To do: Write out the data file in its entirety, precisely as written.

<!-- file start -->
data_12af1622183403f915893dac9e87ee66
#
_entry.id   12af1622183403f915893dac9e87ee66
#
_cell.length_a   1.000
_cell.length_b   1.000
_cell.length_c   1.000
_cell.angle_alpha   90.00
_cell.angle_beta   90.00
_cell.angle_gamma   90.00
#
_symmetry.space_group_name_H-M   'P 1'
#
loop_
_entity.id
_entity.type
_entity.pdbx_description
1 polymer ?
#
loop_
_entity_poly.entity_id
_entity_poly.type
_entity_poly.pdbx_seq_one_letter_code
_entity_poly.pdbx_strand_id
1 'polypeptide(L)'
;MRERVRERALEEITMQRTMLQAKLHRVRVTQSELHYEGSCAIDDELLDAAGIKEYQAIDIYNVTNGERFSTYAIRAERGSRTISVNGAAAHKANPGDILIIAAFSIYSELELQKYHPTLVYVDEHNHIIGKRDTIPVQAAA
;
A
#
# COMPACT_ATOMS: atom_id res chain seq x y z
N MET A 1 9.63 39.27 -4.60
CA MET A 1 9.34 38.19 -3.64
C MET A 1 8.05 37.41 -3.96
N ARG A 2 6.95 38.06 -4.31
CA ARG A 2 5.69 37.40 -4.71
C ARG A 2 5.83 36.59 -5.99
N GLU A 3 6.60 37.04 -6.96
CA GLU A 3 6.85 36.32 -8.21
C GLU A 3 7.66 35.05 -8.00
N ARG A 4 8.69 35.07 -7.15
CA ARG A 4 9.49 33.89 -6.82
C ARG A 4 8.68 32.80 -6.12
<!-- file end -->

data_12af1622183403f915893dac9e87ee66
#
_entry.id   12af1622183403f915893dac9e87ee66
#
_cell.length_a   1.000
_cell.length_b   1.000
_cell.length_c   1.000
_cell.angle_alpha   90.00
_cell.angle_beta   90.00
_cell.angle_gamma   90.00
#
_symmetry.space_group_name_H-M   'P 1'
#
loop_
_entity.id
_entity.type
_entity.pdbx_description
1 polymer ?
#
loop_
_entity_poly.entity_id
_entity_poly.type
_entity_poly.pdbx_seq_one_letter_code
_entity_poly.pdbx_strand_id
1 'polypeptide(L)'
;MRERVRERALEEITMQRTMLQAKLHRVRVTQSELHYEGSCAIDDELLDAAGIKEYQAIDIYNVTNGERFSTYAIRAERGSRTISVNGAAAHKANPGDILIIAAFSIYSELELQKYHPTLVYVDEHNHIIGKRDTIPVQAAA
;
A
#
# COMPACT_ATOMS: atom_id res chain seq x y z
N MET A 1 9.63 39.27 -4.60
CA MET A 1 9.34 38.19 -3.64
C MET A 1 8.05 37.41 -3.96
N ARG A 2 6.95 38.06 -4.31
CA ARG A 2 5.69 37.40 -4.71
C ARG A 2 5.83 36.59 -5.99
N GLU A 3 6.60 37.04 -6.96
CA GLU A 3 6.85 36.32 -8.21
C GLU A 3 7.66 35.05 -8.00
N ARG A 4 8.69 35.07 -7.15
CA ARG A 4 9.49 33.89 -6.82
C ARG A 4 8.68 32.80 -6.12